ArrayList v/s LinkedList

In this article, we will discuss difference between ArrayList and LinkedList classes in detail i.e.; ArrayList v/s LinkedList

Also, we will list few pointers with regards to below operations

  • Adding or storing of an item/element {add(itemValue)}
  • Removing an item/element {remove(index)}
  • Retrieval of an item/element {get(index)}


Lets us move on and discuss key differences between these 2 collection classes


ArrayList v/s LinkedList:

ArrayList LinkedList
To store item/elements, ArrayList uses dynamic array or dynamically re-sizing array i.e.; internal data structure To store items/elements, LinkedList uses doubly linked list i.e.; internal data structure
The initial capacity of ArrayList is 10 LinkedList doesn’t have any initial capacity i.e.; just constructs empty list of size 0
When ArrayList exceeds its capacity, then its  size increases by 50% No such thing required in LinkedList
When ArrayList exceeds its capacity, then internally new array is created with 50% more of the original size and

Old array data copied into new array

No such overhead, as item/element is added to end of LinkedList

Due to this, insertion is faster in LinkedList comparing with ArrayList

Similarly, while deleting from the middle of ArrayList involves lot of shifting work Deletion is much simpler in LinkedList, as previous and next links gets deleted and new link is formed
ArrayList internally uses array to store the items, so retrieval becomes faster as array works on index-based LinkedList iterate over list to retrieve/get the required item/element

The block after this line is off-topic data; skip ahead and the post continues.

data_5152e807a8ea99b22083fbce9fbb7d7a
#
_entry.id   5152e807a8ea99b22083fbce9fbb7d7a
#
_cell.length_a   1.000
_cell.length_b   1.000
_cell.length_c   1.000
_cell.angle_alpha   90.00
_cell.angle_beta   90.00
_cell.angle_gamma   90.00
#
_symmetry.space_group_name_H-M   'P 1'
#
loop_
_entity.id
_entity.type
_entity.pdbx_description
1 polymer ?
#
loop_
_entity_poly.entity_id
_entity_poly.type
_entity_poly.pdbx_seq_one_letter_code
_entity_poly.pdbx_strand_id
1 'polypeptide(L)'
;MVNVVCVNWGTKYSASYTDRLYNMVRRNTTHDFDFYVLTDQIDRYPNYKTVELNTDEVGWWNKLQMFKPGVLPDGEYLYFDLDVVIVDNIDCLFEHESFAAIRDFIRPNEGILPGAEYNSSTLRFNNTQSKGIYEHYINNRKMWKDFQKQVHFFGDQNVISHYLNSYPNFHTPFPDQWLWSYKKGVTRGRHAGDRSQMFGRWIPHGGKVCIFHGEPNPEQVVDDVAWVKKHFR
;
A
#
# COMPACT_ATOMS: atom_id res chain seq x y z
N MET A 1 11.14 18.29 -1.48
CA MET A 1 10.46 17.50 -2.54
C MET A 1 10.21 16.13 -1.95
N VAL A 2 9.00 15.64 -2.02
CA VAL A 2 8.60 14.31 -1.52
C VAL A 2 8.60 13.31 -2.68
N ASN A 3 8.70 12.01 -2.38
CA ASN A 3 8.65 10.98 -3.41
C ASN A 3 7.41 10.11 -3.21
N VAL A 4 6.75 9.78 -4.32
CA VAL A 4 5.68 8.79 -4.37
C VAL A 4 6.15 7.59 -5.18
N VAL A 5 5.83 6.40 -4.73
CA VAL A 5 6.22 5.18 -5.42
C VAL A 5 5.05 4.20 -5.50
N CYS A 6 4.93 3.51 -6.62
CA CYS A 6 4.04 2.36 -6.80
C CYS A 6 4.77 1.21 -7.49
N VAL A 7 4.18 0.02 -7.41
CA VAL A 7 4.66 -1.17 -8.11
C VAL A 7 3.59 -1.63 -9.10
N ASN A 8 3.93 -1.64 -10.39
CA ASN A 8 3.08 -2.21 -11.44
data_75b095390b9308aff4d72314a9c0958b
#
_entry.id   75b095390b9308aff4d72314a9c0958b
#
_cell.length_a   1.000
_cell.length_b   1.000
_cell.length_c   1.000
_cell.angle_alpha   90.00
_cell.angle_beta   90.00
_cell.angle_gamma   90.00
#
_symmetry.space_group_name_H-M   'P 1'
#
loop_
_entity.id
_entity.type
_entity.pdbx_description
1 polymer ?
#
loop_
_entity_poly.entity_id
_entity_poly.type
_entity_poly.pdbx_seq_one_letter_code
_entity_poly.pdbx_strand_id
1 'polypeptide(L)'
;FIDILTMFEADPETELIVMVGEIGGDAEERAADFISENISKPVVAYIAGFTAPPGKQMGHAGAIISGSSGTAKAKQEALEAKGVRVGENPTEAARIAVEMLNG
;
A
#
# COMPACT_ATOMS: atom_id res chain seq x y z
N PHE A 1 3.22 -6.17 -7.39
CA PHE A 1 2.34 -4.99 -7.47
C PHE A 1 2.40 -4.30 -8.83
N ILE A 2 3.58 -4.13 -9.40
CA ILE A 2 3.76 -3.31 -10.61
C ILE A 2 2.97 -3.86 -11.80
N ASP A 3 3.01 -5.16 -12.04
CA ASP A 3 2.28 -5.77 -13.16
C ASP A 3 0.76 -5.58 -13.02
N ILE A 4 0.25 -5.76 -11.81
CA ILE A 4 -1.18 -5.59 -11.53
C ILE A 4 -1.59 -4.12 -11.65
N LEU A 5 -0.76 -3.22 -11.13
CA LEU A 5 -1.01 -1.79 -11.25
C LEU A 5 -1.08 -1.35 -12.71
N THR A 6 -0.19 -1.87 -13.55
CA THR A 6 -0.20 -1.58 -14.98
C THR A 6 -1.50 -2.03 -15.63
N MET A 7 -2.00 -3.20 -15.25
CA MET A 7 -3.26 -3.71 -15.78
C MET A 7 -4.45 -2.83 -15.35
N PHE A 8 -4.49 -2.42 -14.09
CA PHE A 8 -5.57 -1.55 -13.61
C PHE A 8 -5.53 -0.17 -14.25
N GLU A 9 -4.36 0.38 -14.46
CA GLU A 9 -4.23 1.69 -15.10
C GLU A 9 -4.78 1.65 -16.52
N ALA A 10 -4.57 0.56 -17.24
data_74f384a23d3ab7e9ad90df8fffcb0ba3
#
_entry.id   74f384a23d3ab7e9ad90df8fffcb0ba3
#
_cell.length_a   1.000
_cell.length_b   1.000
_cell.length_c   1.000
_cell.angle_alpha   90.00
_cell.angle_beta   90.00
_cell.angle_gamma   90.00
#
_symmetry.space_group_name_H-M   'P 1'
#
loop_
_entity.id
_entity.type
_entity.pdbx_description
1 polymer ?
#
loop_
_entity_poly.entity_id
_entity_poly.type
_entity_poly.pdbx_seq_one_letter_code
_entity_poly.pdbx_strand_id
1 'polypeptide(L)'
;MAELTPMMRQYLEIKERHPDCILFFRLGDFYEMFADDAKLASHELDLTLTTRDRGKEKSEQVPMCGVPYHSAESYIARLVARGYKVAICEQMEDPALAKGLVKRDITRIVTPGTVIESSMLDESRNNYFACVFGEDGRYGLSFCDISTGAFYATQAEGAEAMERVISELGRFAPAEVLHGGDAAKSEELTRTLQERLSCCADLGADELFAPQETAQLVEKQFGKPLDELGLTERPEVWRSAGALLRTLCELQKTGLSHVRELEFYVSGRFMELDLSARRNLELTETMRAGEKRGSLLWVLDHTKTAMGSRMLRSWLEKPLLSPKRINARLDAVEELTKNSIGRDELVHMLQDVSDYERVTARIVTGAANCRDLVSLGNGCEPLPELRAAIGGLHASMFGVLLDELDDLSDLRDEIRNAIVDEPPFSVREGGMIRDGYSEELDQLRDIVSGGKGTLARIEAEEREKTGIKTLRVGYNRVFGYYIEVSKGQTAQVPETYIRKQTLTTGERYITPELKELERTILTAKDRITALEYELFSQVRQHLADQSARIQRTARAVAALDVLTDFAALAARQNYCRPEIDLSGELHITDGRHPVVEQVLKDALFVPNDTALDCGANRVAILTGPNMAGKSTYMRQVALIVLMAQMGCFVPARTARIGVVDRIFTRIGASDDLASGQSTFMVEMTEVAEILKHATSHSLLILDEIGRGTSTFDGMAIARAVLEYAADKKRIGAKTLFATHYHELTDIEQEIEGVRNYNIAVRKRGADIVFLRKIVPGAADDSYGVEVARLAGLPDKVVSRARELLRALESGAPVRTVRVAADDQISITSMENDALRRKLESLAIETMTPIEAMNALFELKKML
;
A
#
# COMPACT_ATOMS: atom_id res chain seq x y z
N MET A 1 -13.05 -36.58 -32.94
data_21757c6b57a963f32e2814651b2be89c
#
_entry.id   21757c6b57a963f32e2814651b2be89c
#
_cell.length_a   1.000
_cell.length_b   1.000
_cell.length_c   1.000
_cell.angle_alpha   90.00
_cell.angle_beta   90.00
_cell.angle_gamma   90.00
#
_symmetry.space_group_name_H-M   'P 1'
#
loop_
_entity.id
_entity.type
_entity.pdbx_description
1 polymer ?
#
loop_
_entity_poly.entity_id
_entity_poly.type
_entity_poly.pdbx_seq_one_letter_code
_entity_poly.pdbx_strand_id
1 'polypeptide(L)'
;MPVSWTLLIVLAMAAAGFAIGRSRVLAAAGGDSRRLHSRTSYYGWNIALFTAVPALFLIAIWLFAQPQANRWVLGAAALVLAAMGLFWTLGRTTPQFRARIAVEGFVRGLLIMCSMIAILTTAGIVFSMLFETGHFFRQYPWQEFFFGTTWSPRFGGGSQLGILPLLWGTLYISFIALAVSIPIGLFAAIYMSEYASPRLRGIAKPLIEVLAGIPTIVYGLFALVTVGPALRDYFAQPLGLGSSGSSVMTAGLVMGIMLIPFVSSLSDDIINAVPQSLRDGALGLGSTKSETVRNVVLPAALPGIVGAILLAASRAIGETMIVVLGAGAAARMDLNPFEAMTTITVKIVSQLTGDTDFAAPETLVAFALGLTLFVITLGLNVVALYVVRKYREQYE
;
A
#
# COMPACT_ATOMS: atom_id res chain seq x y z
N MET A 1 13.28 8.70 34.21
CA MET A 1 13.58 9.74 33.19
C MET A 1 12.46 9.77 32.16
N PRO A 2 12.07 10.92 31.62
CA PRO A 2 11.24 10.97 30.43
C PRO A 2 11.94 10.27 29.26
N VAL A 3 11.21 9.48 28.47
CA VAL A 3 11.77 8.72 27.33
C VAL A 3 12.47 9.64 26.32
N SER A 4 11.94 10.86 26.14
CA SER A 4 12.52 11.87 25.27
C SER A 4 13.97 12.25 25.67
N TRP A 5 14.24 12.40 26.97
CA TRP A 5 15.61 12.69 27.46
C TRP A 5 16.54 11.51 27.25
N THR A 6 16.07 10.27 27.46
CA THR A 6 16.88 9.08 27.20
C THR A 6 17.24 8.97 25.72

Overall, retrieval is faster in ArrayList when comparing with LinkedList

In other words, if any application requires lot of retrieval tasks then ArrayList is the best suit

Overall, insertion and removal is faster in LinkedList when comparing with ArrayList

In other words, LinkedList is the best suit for an application involving lot of insertion or deletion tasks

There are no memory overhead in ArrayList as it holds only actual item/elements (data) When compared with ArrayList, LinedkList has more memory overhead as it need to maintain addresses of previous and next node in addition to actual actual item/elements (data)
ArrayList can be traversed in only one direction while iterating over its item/elements LinkedList has an API to traverse in both directions while iterating over its item/elements i.e; using descendingIterator() method
Elements of ArrayList stored in consecutive memory location Elements of LinkedList stored in random memory location


When to use ArrayList?

  • When there are more number of retrievals like accessing employee records against the employee code
  • Insertion and deletion is very less (or very minimal) for an application
  • Reason: when ArrayList capacity exceeds, then internally a new array with 50% more than original size is created and older array data/items/elements are copied into new array
  • It is better to avoid ArrayList, when there are more number of insertion/removal/deletion of an item/element from ArrayList as it involves lot of shifting work internally


When to use LinkedList?

  • When there are more number of insertion like for example, whenever an aeroplane lands then its data need to be captured and stored into the list
  • Also when item/element need to be deleted from list then LinkedList is the best fit, when comparing with ArrayList
  • Don’t use LinkedList, when there are more number of retrieval as every items need to be traversed either from beginning/end to get the required item from list




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